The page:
Aimeireaga gu brath

Thanks in advance. I could find nada on the internet with this phrase.

-Jay

Friday, July 22, 2011

I submitted this article earlier in the week to Survivalblog and Mr. Rawles chose it for a published post. Woo-hoo!

http://www.survivalblog.com/2011/07/two_letters_re_beans_bullets_b.html

Here is a copy of the article I sent in:

"Mr. Rawles,
In light of the several articles the last few days on bicycles, I’d like to suggest a few handy tips I have found for those folks looking to get into it for free or very low cost. I pair this consideration with a few choice images of the subway shutdown in New York a few years ago (December 20th 2005). An image of a man painfully perched on his daughter’s pink streamer bike riding to work in his three piece business suit was burned forever in my brain and reinforced the need for having cheap reliable transportation. My article is on how to get into it on the cheap.

Bicycles are a superb mode of transportation, and in an emergency situation they really should be a leveraged option in your survival tool belt—if my article can convince you of this, I believe you’ll realize that it sure beats walking!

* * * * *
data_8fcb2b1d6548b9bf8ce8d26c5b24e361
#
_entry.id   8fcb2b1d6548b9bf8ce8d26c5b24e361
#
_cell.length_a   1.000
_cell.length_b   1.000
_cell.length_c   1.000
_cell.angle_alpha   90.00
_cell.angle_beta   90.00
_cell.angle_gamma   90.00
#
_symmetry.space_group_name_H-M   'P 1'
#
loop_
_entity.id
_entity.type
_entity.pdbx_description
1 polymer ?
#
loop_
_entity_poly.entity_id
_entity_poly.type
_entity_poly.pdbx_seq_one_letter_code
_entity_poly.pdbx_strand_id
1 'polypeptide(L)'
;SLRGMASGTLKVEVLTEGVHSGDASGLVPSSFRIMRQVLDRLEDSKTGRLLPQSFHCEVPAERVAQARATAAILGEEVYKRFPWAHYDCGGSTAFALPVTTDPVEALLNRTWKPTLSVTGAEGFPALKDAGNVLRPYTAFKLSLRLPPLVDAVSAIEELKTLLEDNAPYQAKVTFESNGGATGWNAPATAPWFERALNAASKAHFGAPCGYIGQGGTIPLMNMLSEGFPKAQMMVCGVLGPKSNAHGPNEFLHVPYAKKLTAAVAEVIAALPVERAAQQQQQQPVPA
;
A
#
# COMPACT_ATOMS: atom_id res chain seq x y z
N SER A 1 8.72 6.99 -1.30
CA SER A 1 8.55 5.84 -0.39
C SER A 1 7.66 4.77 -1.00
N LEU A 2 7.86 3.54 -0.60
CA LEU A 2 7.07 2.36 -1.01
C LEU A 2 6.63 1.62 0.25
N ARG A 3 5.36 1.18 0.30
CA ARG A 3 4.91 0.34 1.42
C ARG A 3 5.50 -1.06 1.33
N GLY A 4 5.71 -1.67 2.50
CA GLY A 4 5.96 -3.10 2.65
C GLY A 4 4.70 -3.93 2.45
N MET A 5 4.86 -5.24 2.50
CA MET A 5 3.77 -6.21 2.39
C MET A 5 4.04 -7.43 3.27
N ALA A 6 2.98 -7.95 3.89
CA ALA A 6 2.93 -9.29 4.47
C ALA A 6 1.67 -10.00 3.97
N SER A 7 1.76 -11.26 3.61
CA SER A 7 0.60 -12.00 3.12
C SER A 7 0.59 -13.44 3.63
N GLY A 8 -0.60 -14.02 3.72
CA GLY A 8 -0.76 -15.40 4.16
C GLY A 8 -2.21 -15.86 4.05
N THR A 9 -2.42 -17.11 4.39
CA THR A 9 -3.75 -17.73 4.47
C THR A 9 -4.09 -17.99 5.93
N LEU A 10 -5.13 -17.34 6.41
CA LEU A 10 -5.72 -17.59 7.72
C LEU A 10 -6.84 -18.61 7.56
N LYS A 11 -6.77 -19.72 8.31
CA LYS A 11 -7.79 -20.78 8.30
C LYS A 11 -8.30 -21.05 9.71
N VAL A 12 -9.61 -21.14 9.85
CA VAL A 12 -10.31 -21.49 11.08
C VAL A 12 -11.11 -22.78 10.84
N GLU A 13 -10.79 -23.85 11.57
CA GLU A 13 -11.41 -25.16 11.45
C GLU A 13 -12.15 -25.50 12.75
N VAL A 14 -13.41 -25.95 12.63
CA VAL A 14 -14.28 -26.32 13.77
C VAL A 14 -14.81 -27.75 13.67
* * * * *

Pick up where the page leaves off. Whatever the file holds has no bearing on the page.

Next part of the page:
My wife and I are big yard sale attendees. Yard sales are the gold mine of bike scrounging. I have been given bicycles by folks who had previously removed and sold a part or two from the bike to another buyer. It is easy to replace those parts with little out-of-pocket expense. One time I acquired a Japanese ‘gas pipe’ bike (a Shogun), named such parlance because the frame is non-buted (buting is where the walls of the bike frame are tapered thinner in the middle and thicker at the ends to save weight and increase strength), and if one were to cut the frame in half, cut a bit of old gas pipe in half, then held them end-to-end, they’d look the same. I got that bike for free because it was missing a seat post—the lady at the yard sale was almost apologetic about the bike when I asked about it and she was happy I saved her a trip to the dump. I spent some time and built it into a single speed rig some eight years ago. It is very low-maintenance, has 3M reflective tape across all the various tubing for night safety, fenders for inclement weather, and about a snowball’s chance of ever getting stolen. I love its simplicity and usefulness. I love that I got it for next to nothing (I did later upgrade parts on it, simply due to preference), and I appreciate its simplicity.